Delays and Capacity Constraints are New Normal in Container Shipping
New data shows that the strains on global container shipping are continuing with shippers and carriers faced with ongoing delays, congestion, and capacity shortages. With shippers entering their second year of pandemic-induced volatility, project44, a tracking and analysis platform for shippers and logistics service providers, predicts that volatility and under capacity are becoming the new normal for the container shipping industry.
The number of containers being delays or missing their booking, known as the rollover rate, continues to be on the rise according to project44. During April, they report that on average four out of every ten containers (39 percent) missed their scheduled sailing. Some major carriers and ports, however, reported rollover rates over 50 percent.
“Carriers have been watching their rollover rates increase for over a year, and have so far failed to mitigate the situation,” said Josh Brazil, VP of Ocean Markets. “Shippers need to accept this as the new reality. They are going to have to start making structural adjustments to their supply chains and enhance their visibility if they want to keep shelves stocked and factories running.”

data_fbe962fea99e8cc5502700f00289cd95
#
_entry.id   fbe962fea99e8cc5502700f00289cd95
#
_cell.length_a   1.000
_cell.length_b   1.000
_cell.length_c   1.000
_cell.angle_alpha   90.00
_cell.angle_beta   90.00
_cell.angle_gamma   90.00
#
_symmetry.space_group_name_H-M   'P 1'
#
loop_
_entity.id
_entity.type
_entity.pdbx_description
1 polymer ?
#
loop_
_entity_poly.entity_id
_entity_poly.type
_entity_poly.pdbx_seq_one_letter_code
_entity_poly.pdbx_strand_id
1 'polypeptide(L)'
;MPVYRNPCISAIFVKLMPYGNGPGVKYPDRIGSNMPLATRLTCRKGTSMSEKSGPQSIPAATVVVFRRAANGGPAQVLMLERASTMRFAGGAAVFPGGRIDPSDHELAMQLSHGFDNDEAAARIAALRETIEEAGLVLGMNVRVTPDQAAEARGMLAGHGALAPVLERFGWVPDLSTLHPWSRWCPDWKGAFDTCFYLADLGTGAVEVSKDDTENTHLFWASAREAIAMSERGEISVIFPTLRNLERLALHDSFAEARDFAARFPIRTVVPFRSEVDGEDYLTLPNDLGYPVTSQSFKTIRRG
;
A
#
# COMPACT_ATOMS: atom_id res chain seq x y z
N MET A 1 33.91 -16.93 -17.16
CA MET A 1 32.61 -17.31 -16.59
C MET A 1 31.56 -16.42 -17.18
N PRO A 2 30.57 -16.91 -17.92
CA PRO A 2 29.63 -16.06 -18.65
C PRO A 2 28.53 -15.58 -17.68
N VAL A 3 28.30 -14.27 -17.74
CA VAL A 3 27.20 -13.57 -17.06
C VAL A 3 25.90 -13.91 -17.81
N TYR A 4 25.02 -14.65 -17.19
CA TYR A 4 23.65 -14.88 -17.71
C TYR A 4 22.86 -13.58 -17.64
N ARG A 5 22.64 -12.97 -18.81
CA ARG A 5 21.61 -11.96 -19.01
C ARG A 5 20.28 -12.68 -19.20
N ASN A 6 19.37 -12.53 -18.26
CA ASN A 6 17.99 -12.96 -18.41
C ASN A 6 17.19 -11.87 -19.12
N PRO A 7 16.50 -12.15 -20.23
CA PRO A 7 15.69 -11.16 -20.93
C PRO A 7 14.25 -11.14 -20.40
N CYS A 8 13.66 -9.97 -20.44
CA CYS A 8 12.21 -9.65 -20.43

It is not a geographic issue with the rates varying greatly between individual ports. Among the ports showing the strongest increases in April was Kao-Hsiung, which reported a more than 30 percent increase to a 53 percent rollover rate, which placed it among the ports with the highest rate.
The ports with the highest rates varied from Port Klang (Malaysia) where nearly two-thirds of container transshipments were rolled over to Rotterdam which experienced more than a 20 percent increase in April to a 54 percent rollover rate and Piraeus where the rate remained mostly steady but high at 59 percent of containers.
Among the major carriers, the rollover rates also varied greatly, but they all showed at least small increases over a year ago. MSC and Maersk experienced smaller increases with between a quarter and a third of containers being rolled over in April 2021. Three of the largest carriers, Hapag-Lloyd, CMA CGM, and ONE, all reported that just over half of their booked containers were being rolled over.
According to project44, rates are almost universally trending upwards, and well above the levels posted during April 2020. The data they said indicates that maritime supply chain woes are worsening, with little indication that carriers are addressing the industry’s serious capacity issues.